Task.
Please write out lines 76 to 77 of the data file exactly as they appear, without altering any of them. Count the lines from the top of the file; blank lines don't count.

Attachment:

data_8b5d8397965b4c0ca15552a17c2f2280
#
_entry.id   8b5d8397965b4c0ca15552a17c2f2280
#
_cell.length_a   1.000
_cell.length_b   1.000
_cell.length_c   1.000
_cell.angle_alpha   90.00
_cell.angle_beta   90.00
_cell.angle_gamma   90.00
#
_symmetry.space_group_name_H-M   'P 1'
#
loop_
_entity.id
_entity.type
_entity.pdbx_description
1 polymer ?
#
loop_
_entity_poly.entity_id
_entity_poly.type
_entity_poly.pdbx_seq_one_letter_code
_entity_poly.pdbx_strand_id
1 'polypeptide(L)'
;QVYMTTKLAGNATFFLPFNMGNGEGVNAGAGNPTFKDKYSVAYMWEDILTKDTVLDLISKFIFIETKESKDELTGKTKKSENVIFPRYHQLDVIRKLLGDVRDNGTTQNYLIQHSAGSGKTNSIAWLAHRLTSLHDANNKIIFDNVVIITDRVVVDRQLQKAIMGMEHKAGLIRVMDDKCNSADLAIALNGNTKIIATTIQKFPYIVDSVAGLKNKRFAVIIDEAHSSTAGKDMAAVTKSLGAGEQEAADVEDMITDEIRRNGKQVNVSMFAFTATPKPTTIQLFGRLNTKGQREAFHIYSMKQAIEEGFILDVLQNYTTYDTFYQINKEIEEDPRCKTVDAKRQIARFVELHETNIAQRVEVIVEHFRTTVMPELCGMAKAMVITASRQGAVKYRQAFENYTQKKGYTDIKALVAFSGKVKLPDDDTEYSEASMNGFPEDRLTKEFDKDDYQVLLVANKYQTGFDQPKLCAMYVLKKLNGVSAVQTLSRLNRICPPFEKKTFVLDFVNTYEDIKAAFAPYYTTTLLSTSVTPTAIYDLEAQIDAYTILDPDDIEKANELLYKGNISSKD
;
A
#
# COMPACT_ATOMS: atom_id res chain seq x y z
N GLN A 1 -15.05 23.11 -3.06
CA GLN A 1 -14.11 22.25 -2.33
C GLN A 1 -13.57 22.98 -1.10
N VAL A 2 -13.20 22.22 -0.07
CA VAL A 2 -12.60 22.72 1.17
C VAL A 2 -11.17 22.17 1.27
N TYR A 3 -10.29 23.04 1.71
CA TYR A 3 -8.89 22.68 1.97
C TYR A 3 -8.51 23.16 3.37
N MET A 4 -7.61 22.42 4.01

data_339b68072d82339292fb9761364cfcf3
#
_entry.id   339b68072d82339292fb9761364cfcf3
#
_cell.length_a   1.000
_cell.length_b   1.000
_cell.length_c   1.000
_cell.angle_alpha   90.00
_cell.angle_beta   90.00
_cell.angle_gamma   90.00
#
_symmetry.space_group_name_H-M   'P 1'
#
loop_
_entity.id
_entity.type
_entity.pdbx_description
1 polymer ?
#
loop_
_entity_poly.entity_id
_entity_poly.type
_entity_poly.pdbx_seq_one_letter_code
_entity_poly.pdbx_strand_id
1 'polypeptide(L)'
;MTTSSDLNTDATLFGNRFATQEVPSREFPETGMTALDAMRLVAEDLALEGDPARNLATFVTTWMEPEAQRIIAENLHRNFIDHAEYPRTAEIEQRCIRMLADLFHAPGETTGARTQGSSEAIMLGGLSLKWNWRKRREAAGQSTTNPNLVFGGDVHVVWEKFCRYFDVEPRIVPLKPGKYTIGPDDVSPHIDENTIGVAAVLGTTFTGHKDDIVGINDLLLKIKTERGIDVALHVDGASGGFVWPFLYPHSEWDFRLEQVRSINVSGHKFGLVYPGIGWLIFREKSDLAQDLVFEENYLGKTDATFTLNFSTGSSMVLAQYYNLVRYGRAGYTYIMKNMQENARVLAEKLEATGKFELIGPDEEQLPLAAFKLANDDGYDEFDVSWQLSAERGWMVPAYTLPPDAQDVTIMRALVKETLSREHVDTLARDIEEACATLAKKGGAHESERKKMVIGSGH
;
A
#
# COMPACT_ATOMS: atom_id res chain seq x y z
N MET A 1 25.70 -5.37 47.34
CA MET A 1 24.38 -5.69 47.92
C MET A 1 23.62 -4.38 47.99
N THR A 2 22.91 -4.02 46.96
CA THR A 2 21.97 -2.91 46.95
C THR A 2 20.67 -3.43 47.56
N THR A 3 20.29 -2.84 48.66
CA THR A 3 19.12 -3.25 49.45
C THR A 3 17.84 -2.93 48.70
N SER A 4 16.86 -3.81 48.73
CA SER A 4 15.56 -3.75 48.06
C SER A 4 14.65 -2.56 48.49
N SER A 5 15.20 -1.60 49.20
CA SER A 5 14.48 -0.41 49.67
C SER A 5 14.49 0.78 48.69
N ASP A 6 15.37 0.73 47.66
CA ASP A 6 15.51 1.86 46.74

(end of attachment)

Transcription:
C THR A 2 20.67 -3.43 47.56
N THR A 3 20.29 -2.84 48.66